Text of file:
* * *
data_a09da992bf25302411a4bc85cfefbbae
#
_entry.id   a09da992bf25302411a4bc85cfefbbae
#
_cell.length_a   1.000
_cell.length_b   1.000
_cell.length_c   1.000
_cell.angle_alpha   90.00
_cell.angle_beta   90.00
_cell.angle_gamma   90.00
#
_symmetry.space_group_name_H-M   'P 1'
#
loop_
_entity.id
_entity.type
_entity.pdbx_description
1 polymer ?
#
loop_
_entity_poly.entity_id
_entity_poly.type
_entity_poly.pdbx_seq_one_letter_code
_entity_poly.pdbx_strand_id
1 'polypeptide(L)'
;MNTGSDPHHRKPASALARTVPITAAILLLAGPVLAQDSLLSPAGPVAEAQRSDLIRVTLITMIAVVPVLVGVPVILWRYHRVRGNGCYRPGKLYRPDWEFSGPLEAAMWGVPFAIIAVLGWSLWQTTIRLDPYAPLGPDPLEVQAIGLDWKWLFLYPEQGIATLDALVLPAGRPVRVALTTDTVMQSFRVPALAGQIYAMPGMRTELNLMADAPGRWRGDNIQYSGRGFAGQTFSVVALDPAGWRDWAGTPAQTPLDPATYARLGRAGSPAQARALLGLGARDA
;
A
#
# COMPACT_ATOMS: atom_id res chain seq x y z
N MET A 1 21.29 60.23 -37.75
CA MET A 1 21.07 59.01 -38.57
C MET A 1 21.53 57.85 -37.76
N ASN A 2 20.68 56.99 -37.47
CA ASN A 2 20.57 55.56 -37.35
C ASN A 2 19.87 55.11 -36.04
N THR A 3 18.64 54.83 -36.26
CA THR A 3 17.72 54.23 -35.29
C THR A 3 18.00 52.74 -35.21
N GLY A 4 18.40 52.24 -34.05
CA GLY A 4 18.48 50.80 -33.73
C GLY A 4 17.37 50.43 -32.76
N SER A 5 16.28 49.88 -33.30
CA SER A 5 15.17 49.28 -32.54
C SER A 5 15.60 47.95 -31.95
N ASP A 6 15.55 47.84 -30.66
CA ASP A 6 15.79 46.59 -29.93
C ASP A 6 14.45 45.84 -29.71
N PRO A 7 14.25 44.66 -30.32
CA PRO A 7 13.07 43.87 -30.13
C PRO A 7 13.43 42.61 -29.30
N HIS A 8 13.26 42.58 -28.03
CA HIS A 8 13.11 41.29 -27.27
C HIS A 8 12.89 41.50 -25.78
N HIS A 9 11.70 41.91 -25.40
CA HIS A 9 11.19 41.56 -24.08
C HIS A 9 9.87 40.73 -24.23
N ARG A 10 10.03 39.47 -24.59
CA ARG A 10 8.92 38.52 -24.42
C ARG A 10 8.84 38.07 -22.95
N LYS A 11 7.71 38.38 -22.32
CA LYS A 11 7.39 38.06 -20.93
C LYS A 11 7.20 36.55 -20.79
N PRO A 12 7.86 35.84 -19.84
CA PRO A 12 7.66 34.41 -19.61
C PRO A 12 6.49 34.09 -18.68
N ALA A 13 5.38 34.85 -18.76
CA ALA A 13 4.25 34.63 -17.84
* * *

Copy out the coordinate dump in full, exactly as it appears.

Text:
data_a09da992bf25302411a4bc85cfefbbae
#
_entry.id   a09da992bf25302411a4bc85cfefbbae
#
_cell.length_a   1.000
_cell.length_b   1.000
_cell.length_c   1.000
_cell.angle_alpha   90.00
_cell.angle_beta   90.00
_cell.angle_gamma   90.00
#
_symmetry.space_group_name_H-M   'P 1'
#
loop_
_entity.id
_entity.type
_entity.pdbx_description
1 polymer ?
#
loop_
_entity_poly.entity_id
_entity_poly.type
_entity_poly.pdbx_seq_one_letter_code
_entity_poly.pdbx_strand_id
1 'polypeptide(L)'
;MNTGSDPHHRKPASALARTVPITAAILLLAGPVLAQDSLLSPAGPVAEAQRSDLIRVTLITMIAVVPVLVGVPVILWRYHRVRGNGCYRPGKLYRPDWEFSGPLEAAMWGVPFAIIAVLGWSLWQTTIRLDPYAPLGPDPLEVQAIGLDWKWLFLYPEQGIATLDALVLPAGRPVRVALTTDTVMQSFRVPALAGQIYAMPGMRTELNLMADAPGRWRGDNIQYSGRGFAGQTFSVVALDPAGWRDWAGTPAQTPLDPATYARLGRAGSPAQARALLGLGARDA
;
A
#
# COMPACT_ATOMS: atom_id res chain seq x y z
N MET A 1 21.29 60.23 -37.75
CA MET A 1 21.07 59.01 -38.57
C MET A 1 21.53 57.85 -37.76
N ASN A 2 20.68 56.99 -37.47
CA ASN A 2 20.57 55.56 -37.35
C ASN A 2 19.87 55.11 -36.04
N THR A 3 18.64 54.83 -36.26
CA THR A 3 17.72 54.23 -35.29
C THR A 3 18.00 52.74 -35.21
N GLY A 4 18.40 52.24 -34.05
CA GLY A 4 18.48 50.80 -33.73
C GLY A 4 17.37 50.43 -32.76
N SER A 5 16.28 49.88 -33.30
CA SER A 5 15.17 49.28 -32.54
C SER A 5 15.60 47.95 -31.95
N ASP A 6 15.55 47.84 -30.66
CA ASP A 6 15.79 46.59 -29.93
C ASP A 6 14.45 45.84 -29.71
N PRO A 7 14.25 44.66 -30.32
CA PRO A 7 13.07 43.87 -30.13
C PRO A 7 13.43 42.61 -29.30
N HIS A 8 13.26 42.58 -28.03
CA HIS A 8 13.11 41.29 -27.27
C HIS A 8 12.89 41.50 -25.78
N HIS A 9 11.70 41.91 -25.40
CA HIS A 9 11.19 41.56 -24.08
C HIS A 9 9.87 40.73 -24.23
N ARG A 10 10.03 39.47 -24.59
CA ARG A 10 8.92 38.52 -24.42
C ARG A 10 8.84 38.07 -22.95
N LYS A 11 7.71 38.38 -22.32
CA LYS A 11 7.39 38.06 -20.93
C LYS A 11 7.20 36.55 -20.79
N PRO A 12 7.86 35.84 -19.84
CA PRO A 12 7.66 34.41 -19.61
C PRO A 12 6.49 34.09 -18.68
N ALA A 13 5.38 34.85 -18.76
CA ALA A 13 4.25 34.63 -17.84